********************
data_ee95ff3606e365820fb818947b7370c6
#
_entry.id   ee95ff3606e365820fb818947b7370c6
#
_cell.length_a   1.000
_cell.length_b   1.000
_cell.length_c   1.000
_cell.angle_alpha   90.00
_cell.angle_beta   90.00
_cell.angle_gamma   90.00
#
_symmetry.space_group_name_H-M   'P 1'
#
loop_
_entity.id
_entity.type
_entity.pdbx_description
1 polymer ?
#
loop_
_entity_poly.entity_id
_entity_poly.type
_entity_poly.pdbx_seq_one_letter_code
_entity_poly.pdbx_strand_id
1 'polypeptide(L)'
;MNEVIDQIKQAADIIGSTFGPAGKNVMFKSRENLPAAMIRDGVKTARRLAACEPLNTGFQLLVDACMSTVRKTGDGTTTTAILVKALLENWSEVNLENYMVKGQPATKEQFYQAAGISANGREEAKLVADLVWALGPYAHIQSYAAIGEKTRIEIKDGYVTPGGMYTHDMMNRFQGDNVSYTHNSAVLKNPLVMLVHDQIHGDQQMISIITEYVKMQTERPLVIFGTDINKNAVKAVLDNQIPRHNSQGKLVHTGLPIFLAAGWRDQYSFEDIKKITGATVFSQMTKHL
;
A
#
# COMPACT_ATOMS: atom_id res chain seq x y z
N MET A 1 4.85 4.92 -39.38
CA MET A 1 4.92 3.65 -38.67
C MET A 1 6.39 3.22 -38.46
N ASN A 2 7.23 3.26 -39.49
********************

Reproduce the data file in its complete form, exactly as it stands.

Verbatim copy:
data_ee95ff3606e365820fb818947b7370c6
#
_entry.id   ee95ff3606e365820fb818947b7370c6
#
_cell.length_a   1.000
_cell.length_b   1.000
_cell.length_c   1.000
_cell.angle_alpha   90.00
_cell.angle_beta   90.00
_cell.angle_gamma   90.00
#
_symmetry.space_group_name_H-M   'P 1'
#
loop_
_entity.id
_entity.type
_entity.pdbx_description
1 polymer ?
#
loop_
_entity_poly.entity_id
_entity_poly.type
_entity_poly.pdbx_seq_one_letter_code
_entity_poly.pdbx_strand_id
1 'polypeptide(L)'
;MNEVIDQIKQAADIIGSTFGPAGKNVMFKSRENLPAAMIRDGVKTARRLAACEPLNTGFQLLVDACMSTVRKTGDGTTTTAILVKALLENWSEVNLENYMVKGQPATKEQFYQAAGISANGREEAKLVADLVWALGPYAHIQSYAAIGEKTRIEIKDGYVTPGGMYTHDMMNRFQGDNVSYTHNSAVLKNPLVMLVHDQIHGDQQMISIITEYVKMQTERPLVIFGTDINKNAVKAVLDNQIPRHNSQGKLVHTGLPIFLAAGWRDQYSFEDIKKITGATVFSQMTKHL
;
A
#
# COMPACT_ATOMS: atom_id res chain seq x y z
N MET A 1 4.85 4.92 -39.38
CA MET A 1 4.92 3.65 -38.67
C MET A 1 6.39 3.22 -38.46
N ASN A 2 7.23 3.26 -39.49